Stafford's dad leaves courtroom as autopsy photos shown
Published Tuesday, April 3, 2012 5:06PM EDT
LONDON, Ont. - Victoria Stafford's father rushed from the courtroom Tuesday as images were shown of the eight-year-old's barely recognizable remains, clothed only in a hooded Hannah Montana T-shirt emblazoned with sparkles and the words "a girl can dream."
WARNING: Graphic details from this court case may disturb some readers.
The slide show detailing the girl's autopsy was shown in court as part of testimony at the trial of Michael Rafferty.
Tori's mother, Tara McDonald, cried while the photos were on courtroom screens while her father, Rodney Stafford, left the room.
Beforehand, Ontario Superior Court Justice Thomas Heeney told jurors to brace themselves, saying what they were about to see "cannot help but tug at your heartstrings," but said they had to decide the case without emotion.
"We are, after all, dealing with the death of a little girl," Heeney said.
"You've been warned about graphic images being shown before and they've no doubt been disturbing, but I can tell you that this will be the worst that you will see during the course of this case, so you really need to steel yourselves."
Dr. Michael Pollanen, Ontario's chief forensic pathologist who performed the post-mortem on Tori, also warned jurors, saying such images are "confronting" even for pathologists.
"The body is going to be in a state of decomposition," Pollanen said. "So, while you will recognize some of the body you might not recognize all of it."
By the time Tori's remains were found by a police officer more than three months after she disappeared, they had deteriorated to the point where no evidence of sexual assault could be found, court heard.
Rafferty, 31, has pleaded not guilty to first-degree murder, sexual assault causing bodily harm and kidnapping.
Tori was abducted outside her Woodstock, Ont., elementary school on April 8, 2009. She was allegedly sexually assaulted and killed in a rural area more than 100 kilometres north. Cause of death was multiple blows to the head with a hammer, court has heard.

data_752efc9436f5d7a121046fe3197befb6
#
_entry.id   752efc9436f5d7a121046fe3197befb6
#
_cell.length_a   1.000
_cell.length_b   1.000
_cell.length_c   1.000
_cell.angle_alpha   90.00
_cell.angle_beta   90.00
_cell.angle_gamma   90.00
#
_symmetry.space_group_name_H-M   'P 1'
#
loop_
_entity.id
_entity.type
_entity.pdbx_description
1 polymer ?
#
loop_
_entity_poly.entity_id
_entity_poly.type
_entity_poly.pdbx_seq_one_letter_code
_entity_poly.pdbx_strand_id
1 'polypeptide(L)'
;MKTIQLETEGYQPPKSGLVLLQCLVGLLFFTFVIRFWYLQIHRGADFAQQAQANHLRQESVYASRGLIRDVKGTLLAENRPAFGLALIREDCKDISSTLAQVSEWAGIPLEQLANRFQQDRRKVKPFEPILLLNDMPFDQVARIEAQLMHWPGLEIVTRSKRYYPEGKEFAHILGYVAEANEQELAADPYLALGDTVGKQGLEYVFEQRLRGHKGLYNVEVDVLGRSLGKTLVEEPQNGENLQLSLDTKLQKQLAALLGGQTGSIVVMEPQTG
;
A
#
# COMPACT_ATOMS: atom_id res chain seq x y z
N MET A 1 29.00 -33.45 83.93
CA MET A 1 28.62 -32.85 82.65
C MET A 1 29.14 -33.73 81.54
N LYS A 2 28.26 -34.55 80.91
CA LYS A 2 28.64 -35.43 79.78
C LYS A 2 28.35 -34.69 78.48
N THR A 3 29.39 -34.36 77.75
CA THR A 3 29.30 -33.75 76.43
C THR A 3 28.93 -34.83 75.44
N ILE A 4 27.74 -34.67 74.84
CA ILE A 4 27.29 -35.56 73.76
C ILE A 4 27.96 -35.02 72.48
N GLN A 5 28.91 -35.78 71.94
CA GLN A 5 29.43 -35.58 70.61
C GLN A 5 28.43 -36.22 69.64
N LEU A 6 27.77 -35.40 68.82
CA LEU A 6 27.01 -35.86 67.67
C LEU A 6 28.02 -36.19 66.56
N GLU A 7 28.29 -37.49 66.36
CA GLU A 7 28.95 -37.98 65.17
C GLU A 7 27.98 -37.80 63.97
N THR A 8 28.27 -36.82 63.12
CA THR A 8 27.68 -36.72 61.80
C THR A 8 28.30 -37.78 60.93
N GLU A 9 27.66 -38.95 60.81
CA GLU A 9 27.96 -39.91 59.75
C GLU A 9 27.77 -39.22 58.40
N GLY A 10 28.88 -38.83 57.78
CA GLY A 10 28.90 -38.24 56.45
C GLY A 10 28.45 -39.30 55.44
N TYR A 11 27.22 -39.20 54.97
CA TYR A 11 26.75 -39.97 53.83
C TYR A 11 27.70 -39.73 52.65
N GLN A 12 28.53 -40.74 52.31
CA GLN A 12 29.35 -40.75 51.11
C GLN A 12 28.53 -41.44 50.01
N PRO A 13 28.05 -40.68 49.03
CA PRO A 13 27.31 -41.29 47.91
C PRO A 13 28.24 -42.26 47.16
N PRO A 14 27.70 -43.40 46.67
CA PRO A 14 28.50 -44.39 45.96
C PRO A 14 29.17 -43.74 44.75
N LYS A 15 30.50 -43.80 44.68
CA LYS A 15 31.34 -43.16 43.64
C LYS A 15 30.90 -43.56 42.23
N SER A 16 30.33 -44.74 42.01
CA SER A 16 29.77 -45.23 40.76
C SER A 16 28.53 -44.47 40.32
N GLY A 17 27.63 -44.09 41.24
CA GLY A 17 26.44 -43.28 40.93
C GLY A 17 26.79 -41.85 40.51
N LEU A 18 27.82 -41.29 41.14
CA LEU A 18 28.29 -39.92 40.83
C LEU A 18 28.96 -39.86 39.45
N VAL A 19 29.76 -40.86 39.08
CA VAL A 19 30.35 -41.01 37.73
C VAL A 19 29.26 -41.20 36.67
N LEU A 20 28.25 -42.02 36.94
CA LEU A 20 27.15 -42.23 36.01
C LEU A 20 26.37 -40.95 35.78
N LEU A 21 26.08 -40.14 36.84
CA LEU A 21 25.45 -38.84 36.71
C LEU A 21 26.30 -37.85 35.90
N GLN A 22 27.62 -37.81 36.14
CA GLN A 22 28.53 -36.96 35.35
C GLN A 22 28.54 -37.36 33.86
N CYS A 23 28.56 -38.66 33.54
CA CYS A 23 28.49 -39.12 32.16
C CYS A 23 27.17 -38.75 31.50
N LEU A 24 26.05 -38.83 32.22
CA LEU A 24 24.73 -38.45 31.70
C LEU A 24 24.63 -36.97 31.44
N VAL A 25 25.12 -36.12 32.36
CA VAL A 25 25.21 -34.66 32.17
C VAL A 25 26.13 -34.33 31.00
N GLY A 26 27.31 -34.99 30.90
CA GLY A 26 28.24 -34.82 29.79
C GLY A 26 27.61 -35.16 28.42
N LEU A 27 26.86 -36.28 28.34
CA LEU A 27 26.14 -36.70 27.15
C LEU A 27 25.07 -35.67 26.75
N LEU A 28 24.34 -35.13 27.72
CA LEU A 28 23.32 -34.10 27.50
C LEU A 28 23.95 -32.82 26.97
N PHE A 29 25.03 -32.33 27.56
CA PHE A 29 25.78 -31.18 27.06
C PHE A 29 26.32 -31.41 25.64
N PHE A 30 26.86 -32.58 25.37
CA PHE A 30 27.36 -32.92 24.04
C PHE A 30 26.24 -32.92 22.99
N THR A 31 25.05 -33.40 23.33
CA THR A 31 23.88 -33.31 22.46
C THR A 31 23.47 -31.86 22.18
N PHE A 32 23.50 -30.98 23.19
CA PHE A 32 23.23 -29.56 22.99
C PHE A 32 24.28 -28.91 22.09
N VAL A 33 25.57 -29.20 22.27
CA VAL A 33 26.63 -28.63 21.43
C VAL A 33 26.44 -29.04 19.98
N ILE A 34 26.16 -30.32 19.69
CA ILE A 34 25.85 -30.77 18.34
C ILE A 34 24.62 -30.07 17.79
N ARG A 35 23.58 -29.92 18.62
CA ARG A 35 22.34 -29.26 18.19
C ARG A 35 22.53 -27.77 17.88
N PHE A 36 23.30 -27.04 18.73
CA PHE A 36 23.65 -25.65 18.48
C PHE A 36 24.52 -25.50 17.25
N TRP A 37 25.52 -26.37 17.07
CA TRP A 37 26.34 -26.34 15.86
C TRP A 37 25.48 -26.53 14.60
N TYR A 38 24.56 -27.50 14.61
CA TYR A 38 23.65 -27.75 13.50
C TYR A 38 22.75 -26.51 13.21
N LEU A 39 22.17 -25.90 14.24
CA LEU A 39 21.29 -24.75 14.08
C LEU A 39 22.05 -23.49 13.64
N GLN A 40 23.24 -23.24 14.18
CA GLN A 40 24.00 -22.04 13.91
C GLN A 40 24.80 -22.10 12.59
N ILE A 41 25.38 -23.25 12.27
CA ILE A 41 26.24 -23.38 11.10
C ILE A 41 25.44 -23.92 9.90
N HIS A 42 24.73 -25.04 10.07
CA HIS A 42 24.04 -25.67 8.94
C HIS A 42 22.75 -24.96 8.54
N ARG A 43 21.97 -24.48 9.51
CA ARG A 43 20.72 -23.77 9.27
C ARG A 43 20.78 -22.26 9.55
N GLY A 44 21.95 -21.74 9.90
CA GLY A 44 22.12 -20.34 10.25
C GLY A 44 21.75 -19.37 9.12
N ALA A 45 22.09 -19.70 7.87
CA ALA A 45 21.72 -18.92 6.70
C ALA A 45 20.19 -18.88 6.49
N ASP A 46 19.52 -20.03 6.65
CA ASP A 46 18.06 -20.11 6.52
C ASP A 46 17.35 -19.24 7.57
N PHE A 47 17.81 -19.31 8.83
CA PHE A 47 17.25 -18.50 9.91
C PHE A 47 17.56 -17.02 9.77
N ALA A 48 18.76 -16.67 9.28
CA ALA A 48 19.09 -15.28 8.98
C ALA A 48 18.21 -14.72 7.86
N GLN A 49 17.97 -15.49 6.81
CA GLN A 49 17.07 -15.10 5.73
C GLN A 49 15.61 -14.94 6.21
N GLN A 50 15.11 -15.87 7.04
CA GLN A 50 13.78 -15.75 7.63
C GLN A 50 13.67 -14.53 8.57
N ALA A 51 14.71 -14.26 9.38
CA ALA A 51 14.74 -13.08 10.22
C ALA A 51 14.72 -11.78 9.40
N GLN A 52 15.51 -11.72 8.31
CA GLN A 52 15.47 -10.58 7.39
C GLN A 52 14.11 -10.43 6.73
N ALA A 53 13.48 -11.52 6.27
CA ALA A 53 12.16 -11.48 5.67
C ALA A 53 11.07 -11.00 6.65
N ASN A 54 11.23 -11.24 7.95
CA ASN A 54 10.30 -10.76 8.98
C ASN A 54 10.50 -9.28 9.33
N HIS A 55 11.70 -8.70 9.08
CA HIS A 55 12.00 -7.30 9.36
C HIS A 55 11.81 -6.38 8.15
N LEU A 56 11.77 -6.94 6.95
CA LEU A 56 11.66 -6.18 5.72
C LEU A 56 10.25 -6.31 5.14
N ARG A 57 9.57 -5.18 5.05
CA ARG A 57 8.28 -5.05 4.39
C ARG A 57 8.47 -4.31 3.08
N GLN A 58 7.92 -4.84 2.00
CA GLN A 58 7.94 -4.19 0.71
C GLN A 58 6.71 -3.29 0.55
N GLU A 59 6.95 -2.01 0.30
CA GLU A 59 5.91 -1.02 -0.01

Tori's remains had been wrapped in garbage bags and buried under a pile of rocks, forming "a sort of clandestine grave," Pollanen said. She was lying in the fetal position on her right side with rocks as heavy as 50 kilograms on top of her, court heard.
When her remains were transported to the coroner's office in Toronto the next day for an autopsy, Pollanen said it was obvious they were dealing with a child.
"The teeth are not fully developed and the bones are not quite fully developed at that point, and obviously she's quite small," Pollanen testified.
The remains were in a moderately advanced stage of decomposition, to the point where some parts had already become skeletonized, he testified.
In the garbage bags, he also found two plastic bottle caps, a piece of a hair clip and two butterfly earrings. The items, as well as Tori's hooded T-shirt, were shown in court.
The shirt -- with small crystals embedded in the collar, a picture of the character Hannah Montana on the front with sparkles and words written in script -- was the only item of clothing Tori had on, Pollanen testified.
In court, Rafferty wore a purple shirt and purple striped tie -- the same shade of deep purple as the ribbons and clothing Tori's family has taken to wearing in her memory because it was her favourite colour.
Rafferty's ex-girlfriend Terri-Lynne McClintic, 21, is serving a life sentence after pleading guilty two years ago to first-degree murder in Tori's death.